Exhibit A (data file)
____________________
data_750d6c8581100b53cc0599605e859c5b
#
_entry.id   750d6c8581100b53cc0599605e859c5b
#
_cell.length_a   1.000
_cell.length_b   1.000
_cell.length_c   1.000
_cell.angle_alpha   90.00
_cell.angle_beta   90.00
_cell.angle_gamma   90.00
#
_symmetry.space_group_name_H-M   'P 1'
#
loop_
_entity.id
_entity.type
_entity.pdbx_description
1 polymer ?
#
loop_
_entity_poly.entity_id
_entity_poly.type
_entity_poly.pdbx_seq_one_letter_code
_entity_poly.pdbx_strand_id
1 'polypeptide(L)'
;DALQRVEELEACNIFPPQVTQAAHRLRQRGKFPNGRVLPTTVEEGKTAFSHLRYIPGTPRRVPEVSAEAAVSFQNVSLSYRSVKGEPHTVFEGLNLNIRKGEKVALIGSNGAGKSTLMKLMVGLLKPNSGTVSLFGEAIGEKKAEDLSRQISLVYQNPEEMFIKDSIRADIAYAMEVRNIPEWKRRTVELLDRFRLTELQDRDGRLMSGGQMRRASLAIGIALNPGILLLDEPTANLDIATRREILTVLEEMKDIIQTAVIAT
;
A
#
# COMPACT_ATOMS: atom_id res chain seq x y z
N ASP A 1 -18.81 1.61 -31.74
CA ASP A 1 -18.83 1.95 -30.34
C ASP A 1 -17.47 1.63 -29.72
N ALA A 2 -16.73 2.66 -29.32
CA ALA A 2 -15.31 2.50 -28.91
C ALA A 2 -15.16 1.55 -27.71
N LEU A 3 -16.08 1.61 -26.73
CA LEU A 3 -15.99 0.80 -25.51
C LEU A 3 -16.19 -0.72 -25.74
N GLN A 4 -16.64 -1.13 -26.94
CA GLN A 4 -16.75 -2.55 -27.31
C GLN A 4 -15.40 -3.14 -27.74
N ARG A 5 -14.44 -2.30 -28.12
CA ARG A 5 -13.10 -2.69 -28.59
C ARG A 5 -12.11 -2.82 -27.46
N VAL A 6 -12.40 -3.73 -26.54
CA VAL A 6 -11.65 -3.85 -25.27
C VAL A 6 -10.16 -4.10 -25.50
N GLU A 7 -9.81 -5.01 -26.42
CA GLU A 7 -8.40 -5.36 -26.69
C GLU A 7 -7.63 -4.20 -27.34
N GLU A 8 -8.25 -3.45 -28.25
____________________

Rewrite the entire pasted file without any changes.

data_750d6c8581100b53cc0599605e859c5b
#
_entry.id   750d6c8581100b53cc0599605e859c5b
#
_cell.length_a   1.000
_cell.length_b   1.000
_cell.length_c   1.000
_cell.angle_alpha   90.00
_cell.angle_beta   90.00
_cell.angle_gamma   90.00
#
_symmetry.space_group_name_H-M   'P 1'
#
loop_
_entity.id
_entity.type
_entity.pdbx_description
1 polymer ?
#
loop_
_entity_poly.entity_id
_entity_poly.type
_entity_poly.pdbx_seq_one_letter_code
_entity_poly.pdbx_strand_id
1 'polypeptide(L)'
;DALQRVEELEACNIFPPQVTQAAHRLRQRGKFPNGRVLPTTVEEGKTAFSHLRYIPGTPRRVPEVSAEAAVSFQNVSLSYRSVKGEPHTVFEGLNLNIRKGEKVALIGSNGAGKSTLMKLMVGLLKPNSGTVSLFGEAIGEKKAEDLSRQISLVYQNPEEMFIKDSIRADIAYAMEVRNIPEWKRRTVELLDRFRLTELQDRDGRLMSGGQMRRASLAIGIALNPGILLLDEPTANLDIATRREILTVLEEMKDIIQTAVIAT
;
A
#
# COMPACT_ATOMS: atom_id res chain seq x y z
N ASP A 1 -18.81 1.61 -31.74
CA ASP A 1 -18.83 1.95 -30.34
C ASP A 1 -17.47 1.63 -29.72
N ALA A 2 -16.73 2.66 -29.32
CA ALA A 2 -15.31 2.50 -28.91
C ALA A 2 -15.16 1.55 -27.71
N LEU A 3 -16.08 1.61 -26.73
CA LEU A 3 -15.99 0.80 -25.51
C LEU A 3 -16.19 -0.72 -25.74
N GLN A 4 -16.64 -1.13 -26.94
CA GLN A 4 -16.75 -2.55 -27.31
C GLN A 4 -15.40 -3.14 -27.74
N ARG A 5 -14.44 -2.30 -28.12
CA ARG A 5 -13.10 -2.69 -28.59
C ARG A 5 -12.11 -2.82 -27.46
N VAL A 6 -12.40 -3.73 -26.54
CA VAL A 6 -11.65 -3.85 -25.27
C VAL A 6 -10.16 -4.10 -25.50
N GLU A 7 -9.81 -5.01 -26.42
CA GLU A 7 -8.40 -5.36 -26.69
C GLU A 7 -7.63 -4.20 -27.34
N GLU A 8 -8.25 -3.45 -28.25